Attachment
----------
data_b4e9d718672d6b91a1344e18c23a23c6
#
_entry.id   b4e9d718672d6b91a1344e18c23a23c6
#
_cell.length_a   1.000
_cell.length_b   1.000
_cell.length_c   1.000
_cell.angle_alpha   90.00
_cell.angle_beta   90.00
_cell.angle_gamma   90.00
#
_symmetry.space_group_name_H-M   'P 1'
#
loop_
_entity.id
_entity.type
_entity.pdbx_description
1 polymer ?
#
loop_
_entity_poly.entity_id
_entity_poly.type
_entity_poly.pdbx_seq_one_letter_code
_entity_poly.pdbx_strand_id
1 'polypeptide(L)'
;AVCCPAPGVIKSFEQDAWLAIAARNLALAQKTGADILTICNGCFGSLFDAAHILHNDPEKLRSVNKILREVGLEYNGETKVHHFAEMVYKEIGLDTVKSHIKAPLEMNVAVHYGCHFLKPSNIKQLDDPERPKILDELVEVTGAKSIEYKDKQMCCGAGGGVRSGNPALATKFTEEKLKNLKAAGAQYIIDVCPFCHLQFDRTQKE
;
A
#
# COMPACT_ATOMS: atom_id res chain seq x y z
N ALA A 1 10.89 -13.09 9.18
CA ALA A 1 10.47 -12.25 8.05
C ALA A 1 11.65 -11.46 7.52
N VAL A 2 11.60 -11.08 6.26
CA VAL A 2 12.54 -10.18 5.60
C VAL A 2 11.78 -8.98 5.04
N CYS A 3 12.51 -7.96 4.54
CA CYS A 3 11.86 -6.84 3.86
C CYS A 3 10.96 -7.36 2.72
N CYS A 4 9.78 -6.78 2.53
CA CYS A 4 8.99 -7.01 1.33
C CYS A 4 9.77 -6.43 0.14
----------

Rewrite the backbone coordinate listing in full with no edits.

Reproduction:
data_b4e9d718672d6b91a1344e18c23a23c6
#
_entry.id   b4e9d718672d6b91a1344e18c23a23c6
#
_cell.length_a   1.000
_cell.length_b   1.000
_cell.length_c   1.000
_cell.angle_alpha   90.00
_cell.angle_beta   90.00
_cell.angle_gamma   90.00
#
_symmetry.space_group_name_H-M   'P 1'
#
loop_
_entity.id
_entity.type
_entity.pdbx_description
1 polymer ?
#
loop_
_entity_poly.entity_id
_entity_poly.type
_entity_poly.pdbx_seq_one_letter_code
_entity_poly.pdbx_strand_id
1 'polypeptide(L)'
;AVCCPAPGVIKSFEQDAWLAIAARNLALAQKTGADILTICNGCFGSLFDAAHILHNDPEKLRSVNKILREVGLEYNGETKVHHFAEMVYKEIGLDTVKSHIKAPLEMNVAVHYGCHFLKPSNIKQLDDPERPKILDELVEVTGAKSIEYKDKQMCCGAGGGVRSGNPALATKFTEEKLKNLKAAGAQYIIDVCPFCHLQFDRTQKE
;
A
#
# COMPACT_ATOMS: atom_id res chain seq x y z
N ALA A 1 10.89 -13.09 9.18
CA ALA A 1 10.47 -12.25 8.05
C ALA A 1 11.65 -11.46 7.52
N VAL A 2 11.60 -11.08 6.26
CA VAL A 2 12.54 -10.18 5.60
C VAL A 2 11.78 -8.98 5.04
N CYS A 3 12.51 -7.96 4.54
CA CYS A 3 11.86 -6.84 3.86
C CYS A 3 10.96 -7.36 2.72
N CYS A 4 9.78 -6.78 2.53
CA CYS A 4 8.99 -7.01 1.33
C CYS A 4 9.77 -6.43 0.14